“Uncommon Advice from History’s Least Likely Self-Help Guru.”
I was in my early teens when I first read Poe, which seems to be about the average time to start reading him. My copy of his stories had beautiful illustrations by Arthur Rackham, if I remember correctly, and I loved his dark stories of madness, horror and the supernatural. His tales and poems are full of drama and emotion, as well as strong visuals, and I think this is appealing to the teen age heart. A copy of Poe tucked under the arm of a disaffected teen or black clad university student is so symbolic of wanting to be different, to stand out and be seen as poetic, to be a little dangerous, a little tortured. A little dramatic. Part of this comes, of course, from Poe’s own reputation. He is widely known to have had a tumultuous life, sometimes a very tragic one, and there were plenty of rumours started after his death about the state of his emotional and physical health, his purported addictions to drugs or alcohol. This association with adolescent angst and personal darkness make him a bit of an amusing figure. He took himself very seriously, and so do his readers, quite often, and that’s pretty funny too.
None of this is to say that he was not a greatly talented writer, of course, or even that he’s not beloved by adult readers. In my opinion, Poe is for everyone. But it’s more that I love when people poke some (loving, good humoured) fun at ol Edgar Allen. Looking at the cover of this book, Poe with his grumpy mush, with a smug looking cat on his lap, and that delightful title, I had to read this.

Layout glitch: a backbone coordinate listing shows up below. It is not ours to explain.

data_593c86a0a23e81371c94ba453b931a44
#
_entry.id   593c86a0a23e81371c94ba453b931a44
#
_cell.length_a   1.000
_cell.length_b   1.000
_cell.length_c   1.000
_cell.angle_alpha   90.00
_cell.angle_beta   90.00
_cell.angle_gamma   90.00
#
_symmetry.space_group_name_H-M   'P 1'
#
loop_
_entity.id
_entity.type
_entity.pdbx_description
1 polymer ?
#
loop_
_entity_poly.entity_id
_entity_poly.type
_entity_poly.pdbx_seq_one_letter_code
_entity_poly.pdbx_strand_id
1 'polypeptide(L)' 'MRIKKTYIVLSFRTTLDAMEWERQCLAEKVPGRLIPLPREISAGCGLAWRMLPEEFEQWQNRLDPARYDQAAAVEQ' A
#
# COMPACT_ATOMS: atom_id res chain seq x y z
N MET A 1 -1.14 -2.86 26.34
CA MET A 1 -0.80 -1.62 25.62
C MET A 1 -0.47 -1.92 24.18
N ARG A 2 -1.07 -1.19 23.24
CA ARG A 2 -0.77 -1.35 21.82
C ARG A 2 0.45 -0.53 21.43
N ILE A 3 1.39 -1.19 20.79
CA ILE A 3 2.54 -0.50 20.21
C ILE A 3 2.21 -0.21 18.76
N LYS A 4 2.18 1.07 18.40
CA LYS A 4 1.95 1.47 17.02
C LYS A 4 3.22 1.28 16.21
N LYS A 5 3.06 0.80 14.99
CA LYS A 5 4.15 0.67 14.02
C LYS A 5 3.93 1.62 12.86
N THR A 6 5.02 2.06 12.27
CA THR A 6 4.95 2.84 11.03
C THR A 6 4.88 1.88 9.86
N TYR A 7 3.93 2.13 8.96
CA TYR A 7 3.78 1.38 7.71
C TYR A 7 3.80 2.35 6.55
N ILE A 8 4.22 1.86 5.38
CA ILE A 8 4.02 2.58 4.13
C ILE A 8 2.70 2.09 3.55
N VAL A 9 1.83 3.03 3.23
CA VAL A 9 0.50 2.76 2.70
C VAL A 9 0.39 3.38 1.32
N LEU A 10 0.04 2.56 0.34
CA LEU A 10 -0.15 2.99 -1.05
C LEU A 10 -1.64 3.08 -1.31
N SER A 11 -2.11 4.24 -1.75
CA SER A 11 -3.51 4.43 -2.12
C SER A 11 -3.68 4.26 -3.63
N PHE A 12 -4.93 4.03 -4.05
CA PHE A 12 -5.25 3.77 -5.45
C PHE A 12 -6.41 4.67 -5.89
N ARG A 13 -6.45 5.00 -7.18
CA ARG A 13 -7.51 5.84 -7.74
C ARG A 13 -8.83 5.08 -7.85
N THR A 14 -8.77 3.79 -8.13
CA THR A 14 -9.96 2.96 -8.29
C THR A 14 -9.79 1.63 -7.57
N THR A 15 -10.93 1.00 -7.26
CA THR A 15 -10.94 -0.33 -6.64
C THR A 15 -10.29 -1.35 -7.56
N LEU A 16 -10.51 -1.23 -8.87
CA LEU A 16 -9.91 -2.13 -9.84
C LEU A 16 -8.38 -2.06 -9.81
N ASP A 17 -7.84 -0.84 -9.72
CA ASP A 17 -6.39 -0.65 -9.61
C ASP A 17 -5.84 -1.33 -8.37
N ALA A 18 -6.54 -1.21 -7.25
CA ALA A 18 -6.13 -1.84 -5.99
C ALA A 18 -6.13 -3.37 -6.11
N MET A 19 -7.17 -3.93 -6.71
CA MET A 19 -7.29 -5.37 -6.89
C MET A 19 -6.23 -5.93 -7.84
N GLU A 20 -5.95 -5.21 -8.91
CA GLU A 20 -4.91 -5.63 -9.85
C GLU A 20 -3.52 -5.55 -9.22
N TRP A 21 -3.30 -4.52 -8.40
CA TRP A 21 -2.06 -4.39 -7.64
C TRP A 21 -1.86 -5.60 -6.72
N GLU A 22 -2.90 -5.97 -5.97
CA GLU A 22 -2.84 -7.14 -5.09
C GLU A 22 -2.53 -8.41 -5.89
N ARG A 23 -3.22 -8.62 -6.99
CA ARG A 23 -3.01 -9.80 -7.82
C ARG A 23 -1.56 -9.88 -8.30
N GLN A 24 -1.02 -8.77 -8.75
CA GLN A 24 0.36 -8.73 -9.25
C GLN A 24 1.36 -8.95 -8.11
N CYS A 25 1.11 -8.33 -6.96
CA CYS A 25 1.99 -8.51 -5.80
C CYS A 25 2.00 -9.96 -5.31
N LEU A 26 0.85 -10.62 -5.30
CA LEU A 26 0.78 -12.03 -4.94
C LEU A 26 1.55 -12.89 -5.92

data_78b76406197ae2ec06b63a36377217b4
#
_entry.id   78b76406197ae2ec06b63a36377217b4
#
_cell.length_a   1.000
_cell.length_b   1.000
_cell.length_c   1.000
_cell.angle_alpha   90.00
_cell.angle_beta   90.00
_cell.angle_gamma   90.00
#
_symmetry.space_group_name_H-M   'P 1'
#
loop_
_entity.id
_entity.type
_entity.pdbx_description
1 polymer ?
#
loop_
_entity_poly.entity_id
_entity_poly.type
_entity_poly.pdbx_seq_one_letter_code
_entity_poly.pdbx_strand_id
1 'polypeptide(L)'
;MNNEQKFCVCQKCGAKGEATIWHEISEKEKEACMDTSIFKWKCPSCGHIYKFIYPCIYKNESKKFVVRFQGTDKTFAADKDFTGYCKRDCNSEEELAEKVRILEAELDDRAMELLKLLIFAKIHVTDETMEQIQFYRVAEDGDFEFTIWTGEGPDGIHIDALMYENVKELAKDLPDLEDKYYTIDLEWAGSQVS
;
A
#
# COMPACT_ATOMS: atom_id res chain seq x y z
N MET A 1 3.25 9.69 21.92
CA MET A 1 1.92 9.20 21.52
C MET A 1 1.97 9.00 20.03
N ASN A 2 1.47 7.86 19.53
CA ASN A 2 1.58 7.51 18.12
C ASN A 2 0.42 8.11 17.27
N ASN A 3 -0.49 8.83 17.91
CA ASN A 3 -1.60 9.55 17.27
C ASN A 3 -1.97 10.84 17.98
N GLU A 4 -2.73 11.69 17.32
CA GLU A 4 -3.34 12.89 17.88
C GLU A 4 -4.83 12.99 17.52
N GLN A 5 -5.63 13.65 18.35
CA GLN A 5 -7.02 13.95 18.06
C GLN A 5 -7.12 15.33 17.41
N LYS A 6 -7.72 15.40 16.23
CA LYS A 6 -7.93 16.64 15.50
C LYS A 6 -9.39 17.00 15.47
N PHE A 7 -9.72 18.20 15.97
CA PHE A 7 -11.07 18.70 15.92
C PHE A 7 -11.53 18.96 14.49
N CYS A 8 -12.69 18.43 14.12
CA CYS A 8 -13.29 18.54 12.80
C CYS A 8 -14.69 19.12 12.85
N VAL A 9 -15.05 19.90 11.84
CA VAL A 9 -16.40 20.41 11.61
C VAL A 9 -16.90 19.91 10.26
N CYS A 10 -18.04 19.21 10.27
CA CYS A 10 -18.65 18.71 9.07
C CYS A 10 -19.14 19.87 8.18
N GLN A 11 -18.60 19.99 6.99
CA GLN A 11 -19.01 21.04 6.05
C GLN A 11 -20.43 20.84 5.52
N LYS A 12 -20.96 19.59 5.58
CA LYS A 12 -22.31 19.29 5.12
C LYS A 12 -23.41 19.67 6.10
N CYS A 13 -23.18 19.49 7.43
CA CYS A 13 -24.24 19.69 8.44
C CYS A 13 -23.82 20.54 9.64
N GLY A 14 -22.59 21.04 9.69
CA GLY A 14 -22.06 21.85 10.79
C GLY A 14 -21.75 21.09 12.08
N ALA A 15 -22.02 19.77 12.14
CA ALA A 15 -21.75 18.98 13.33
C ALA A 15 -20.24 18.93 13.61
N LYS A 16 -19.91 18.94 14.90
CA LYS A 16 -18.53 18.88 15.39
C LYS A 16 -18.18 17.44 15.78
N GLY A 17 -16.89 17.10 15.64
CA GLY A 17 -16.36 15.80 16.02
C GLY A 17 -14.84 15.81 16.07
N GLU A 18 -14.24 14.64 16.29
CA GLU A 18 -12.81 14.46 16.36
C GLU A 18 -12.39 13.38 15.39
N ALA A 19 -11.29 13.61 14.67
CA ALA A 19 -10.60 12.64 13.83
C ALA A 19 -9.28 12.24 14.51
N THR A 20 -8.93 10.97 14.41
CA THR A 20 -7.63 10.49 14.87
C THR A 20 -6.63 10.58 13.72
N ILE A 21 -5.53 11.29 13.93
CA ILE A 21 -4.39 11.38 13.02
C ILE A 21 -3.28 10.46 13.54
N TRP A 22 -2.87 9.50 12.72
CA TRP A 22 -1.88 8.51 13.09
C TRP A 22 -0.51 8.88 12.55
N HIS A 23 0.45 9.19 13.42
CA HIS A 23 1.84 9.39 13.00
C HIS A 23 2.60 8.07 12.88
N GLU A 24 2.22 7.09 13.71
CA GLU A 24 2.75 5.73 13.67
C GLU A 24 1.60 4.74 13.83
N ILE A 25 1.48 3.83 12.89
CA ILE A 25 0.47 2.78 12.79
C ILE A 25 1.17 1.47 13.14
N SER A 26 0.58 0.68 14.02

From first glance, the author has set out to make a joke type of book. Poe is the opposite of the usual self help guru personality, so it’s already pretty funny to apply the tropes of self help and pop psychology books to him and his life. If that’s all it was, that would be very funny. But the author makes the point that Poe did everything wrong, and had almost everything go wrong, in his life, and yet still has had a huge literary impact and success. Yes, that success came after death, but doesn’t it often with artists and writers? If he could make so many mistakes and still make it, then there is actually hope for everyone. Also, the author points out, reading about all that Poe went through, and lives like his, are so comforting in difficult times like the ones we have been living through in the last few years.
The book has illustrations throughout, which are all really lovely and add to the tone of the whole book. I really liked them. Then it’s broken into sections and chapters, with plenty of puns and tips about how Poe would approach things, with loads of examples from the authors life. I really liked this, Baab-Muguira really knows her Poe, so this book has a lot of biographical facts and things, which makes it more than just a joke book. There are also some really funny tips and exercises, just like you see in self help books, which really tickled me.
This book was a lot of fun to read, and it was also very interesting and uplifting too. I really liked the authors style and wasn’t expecting the passion for her subject, which really adds to the book. I’m glad that I read it, and I think lot of other people will too. It would make a great gift.
Read It If: you’re a Poe or literary fan, you hate toxic positivity, or you’re looking for uplifting but not too light reads. Would team well with a glass of Amontillado and a stormy evening.
Thank you to HBG Canada for the Advance Copy of this book for review.
Poe For Your Problems is out now.